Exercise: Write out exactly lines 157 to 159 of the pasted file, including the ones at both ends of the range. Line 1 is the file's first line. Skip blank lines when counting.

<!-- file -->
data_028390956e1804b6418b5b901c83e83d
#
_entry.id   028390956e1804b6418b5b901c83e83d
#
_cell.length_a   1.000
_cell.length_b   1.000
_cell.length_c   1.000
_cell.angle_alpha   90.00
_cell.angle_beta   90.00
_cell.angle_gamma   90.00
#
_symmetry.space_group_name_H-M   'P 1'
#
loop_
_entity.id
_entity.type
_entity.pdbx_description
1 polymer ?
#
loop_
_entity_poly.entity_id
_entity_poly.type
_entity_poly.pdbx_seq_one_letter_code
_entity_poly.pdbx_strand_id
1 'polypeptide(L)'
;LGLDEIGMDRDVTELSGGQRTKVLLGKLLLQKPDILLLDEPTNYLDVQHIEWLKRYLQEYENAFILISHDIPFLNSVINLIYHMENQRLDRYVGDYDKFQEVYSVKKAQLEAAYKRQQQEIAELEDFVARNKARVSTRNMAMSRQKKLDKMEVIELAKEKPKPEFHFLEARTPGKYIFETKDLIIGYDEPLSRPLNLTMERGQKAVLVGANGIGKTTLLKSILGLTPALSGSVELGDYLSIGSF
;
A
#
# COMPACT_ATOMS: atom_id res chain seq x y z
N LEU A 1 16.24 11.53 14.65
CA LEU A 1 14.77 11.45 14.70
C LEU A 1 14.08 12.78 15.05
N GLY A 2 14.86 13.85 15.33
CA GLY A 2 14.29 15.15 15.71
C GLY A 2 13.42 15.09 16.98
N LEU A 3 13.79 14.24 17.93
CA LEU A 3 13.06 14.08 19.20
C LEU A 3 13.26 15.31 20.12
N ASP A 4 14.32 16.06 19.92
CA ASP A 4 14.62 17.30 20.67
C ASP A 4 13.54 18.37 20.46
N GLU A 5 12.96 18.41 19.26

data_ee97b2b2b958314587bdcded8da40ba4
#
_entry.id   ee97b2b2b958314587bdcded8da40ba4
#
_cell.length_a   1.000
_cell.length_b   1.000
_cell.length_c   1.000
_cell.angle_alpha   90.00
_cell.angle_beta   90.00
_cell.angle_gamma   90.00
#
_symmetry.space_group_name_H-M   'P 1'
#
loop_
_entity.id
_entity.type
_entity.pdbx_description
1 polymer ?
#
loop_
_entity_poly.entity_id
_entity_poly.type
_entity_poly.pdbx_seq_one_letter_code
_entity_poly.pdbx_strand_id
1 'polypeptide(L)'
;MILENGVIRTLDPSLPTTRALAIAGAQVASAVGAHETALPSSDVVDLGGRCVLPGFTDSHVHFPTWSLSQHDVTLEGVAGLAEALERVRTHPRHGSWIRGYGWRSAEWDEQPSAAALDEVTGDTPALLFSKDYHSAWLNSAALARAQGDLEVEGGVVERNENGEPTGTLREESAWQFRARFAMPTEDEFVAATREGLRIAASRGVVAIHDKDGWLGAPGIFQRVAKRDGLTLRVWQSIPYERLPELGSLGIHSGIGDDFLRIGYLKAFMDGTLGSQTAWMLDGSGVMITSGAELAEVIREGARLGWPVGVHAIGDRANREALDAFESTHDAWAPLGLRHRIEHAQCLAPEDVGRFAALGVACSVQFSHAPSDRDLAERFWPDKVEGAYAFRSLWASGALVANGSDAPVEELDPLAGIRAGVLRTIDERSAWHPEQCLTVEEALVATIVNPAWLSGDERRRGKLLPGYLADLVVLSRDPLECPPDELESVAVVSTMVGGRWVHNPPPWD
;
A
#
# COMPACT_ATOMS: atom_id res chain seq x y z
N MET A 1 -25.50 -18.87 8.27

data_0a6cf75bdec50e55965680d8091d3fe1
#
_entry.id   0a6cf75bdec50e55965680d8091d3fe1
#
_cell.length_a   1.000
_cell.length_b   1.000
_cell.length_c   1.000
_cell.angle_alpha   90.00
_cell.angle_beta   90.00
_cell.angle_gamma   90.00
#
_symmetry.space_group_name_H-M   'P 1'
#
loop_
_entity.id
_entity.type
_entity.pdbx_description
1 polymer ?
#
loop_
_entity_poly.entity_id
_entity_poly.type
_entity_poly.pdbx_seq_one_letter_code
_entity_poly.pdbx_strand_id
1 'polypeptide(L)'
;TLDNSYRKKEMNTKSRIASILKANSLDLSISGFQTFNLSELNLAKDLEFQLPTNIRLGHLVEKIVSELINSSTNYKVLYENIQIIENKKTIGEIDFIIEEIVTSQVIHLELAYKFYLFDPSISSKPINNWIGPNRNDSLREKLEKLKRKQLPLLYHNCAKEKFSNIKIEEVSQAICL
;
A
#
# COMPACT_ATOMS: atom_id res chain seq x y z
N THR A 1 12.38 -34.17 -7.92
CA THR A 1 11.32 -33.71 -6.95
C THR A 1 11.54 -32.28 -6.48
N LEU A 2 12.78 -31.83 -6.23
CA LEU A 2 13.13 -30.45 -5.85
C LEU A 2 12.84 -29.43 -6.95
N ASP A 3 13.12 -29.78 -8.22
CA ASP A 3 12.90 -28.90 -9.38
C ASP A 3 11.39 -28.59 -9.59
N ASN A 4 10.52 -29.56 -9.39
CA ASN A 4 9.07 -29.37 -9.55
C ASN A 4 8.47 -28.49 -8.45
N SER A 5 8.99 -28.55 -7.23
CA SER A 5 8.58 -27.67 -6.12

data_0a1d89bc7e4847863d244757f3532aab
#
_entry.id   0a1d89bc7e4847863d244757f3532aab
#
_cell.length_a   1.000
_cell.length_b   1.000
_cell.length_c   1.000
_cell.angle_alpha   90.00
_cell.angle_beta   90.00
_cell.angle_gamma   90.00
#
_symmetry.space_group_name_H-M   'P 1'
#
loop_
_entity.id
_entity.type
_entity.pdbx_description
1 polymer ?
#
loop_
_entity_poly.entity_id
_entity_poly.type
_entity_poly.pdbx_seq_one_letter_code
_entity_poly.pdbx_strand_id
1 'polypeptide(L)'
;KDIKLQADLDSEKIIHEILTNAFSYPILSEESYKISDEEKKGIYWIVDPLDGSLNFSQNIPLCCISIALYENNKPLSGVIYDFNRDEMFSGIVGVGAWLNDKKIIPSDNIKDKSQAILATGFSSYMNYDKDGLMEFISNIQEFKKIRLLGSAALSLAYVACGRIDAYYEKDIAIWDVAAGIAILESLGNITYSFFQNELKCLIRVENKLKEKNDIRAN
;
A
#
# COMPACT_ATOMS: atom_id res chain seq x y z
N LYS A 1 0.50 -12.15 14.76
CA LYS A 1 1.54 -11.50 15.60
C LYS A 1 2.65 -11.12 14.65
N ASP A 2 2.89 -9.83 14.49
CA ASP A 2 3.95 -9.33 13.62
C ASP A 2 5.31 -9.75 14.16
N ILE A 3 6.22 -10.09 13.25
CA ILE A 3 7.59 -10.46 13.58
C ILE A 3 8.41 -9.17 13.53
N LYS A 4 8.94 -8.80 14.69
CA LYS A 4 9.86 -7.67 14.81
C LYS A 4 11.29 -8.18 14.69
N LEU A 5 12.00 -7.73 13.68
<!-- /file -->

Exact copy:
C ILE A 3 8.41 -9.17 13.53
N LYS A 4 8.94 -8.80 14.69
CA LYS A 4 9.86 -7.67 14.81